The aim of the present study was to retrospectively review how practitioners at a large university-based hospital use ultrasound in the evaluation and management of clinical epididymitis. We similarly sought to determine its role as an adjunctive diagnostic tool and its influence on provider treatment patterns.
| Materials and Methods|| |
After obtaining approval from the Institutional Human Investigation Committee, the investigating institution's database was queried for inpatient and outpatient diagnoses of epididymitis or epididymo-orchitis using broad ranging ICD-9 codes for male genital inflammatory disorders. Records from 870 patients diagnosed with epididymitis or epididymo-orchitis between 1 January 1999 and 30 July 2005 were retrospectively reviewed. Patients were excluded from analysis if they had a clear history of genital trauma, antibiotic therapy prior to their evaluation, previous diagnosis and treatment of epididymitis within the preceding year, incomplete medical records, inpatient diagnosis of epididymitis, or orchitis alone.
A total of 480 patients were identified who met the inclusion criteria. Scrotal ultrasound was performed in 205 (43%) of these patients who presented to the main hospital or an affiliated clinic. The decision to obtain an ultrasound was at the discretion of the practitioner. The ultrasound examinations were performed using 7.5 MHz transducers and CDUS technology. Equipment manufacturer and model selection varied based on location of ultrasound performance. Ultrasound reports were available for review in 187 cases. Each report consisted of comments and an overall diagnostic impression by the attending radiologist. Reports were evaluated for terminology indicative of radiographic epididymitis and epididymo-orchitis including: size of the affected epididymis, epididymal and testicular vascularity and echotexture, as well as scrotal wall thickness. Information regarding patient demographics, diagnostic evaluation, and treatment was reviewed.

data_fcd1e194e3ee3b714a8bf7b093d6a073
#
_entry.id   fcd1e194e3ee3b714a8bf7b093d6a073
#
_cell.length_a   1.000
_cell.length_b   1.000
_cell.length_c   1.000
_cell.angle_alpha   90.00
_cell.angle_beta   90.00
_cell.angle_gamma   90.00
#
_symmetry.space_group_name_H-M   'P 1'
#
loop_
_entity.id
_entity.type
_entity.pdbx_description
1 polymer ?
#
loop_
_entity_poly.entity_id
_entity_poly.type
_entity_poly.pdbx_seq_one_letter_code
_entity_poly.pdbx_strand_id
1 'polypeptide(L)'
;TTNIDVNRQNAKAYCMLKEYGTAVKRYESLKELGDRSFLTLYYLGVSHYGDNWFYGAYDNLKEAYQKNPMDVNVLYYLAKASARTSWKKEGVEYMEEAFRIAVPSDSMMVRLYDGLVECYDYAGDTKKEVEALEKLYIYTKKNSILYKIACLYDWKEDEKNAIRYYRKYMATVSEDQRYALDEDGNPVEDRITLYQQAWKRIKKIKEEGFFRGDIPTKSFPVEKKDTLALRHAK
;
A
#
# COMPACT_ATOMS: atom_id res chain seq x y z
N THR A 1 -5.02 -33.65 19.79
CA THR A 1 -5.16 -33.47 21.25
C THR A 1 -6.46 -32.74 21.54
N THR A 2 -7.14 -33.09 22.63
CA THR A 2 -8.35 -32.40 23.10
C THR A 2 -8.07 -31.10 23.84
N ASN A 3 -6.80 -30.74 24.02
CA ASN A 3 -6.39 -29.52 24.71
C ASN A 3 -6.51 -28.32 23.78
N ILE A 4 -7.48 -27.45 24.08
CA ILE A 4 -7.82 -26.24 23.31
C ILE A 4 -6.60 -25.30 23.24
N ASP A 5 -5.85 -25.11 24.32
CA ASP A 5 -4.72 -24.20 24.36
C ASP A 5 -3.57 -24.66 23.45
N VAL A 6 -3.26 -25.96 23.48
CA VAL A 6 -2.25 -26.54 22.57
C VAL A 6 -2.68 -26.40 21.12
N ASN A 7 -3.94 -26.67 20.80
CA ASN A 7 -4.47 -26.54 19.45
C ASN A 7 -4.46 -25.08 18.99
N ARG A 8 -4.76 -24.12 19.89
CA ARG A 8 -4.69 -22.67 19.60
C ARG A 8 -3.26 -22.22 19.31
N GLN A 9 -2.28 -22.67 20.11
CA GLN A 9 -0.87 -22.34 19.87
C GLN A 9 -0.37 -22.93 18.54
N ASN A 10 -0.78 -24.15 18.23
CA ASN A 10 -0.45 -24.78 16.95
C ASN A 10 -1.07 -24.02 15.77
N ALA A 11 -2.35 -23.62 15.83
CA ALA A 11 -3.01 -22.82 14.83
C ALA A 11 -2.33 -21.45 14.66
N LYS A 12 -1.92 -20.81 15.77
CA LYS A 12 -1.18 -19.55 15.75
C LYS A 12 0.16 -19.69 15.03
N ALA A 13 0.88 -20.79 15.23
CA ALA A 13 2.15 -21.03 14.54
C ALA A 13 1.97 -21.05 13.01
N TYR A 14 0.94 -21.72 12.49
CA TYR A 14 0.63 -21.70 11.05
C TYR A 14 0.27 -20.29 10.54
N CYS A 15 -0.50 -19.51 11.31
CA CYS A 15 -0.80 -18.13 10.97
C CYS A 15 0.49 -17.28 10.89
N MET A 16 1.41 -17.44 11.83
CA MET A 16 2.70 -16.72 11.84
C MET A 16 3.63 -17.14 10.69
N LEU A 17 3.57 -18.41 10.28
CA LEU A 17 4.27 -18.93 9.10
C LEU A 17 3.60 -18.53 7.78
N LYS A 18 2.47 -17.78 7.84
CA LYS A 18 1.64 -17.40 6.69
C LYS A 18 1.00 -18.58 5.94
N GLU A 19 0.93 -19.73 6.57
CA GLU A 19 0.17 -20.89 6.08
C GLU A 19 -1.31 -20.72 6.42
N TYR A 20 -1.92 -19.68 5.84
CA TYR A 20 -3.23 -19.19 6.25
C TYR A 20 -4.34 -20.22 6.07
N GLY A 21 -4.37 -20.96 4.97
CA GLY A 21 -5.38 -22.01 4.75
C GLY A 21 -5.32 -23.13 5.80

| Results|| |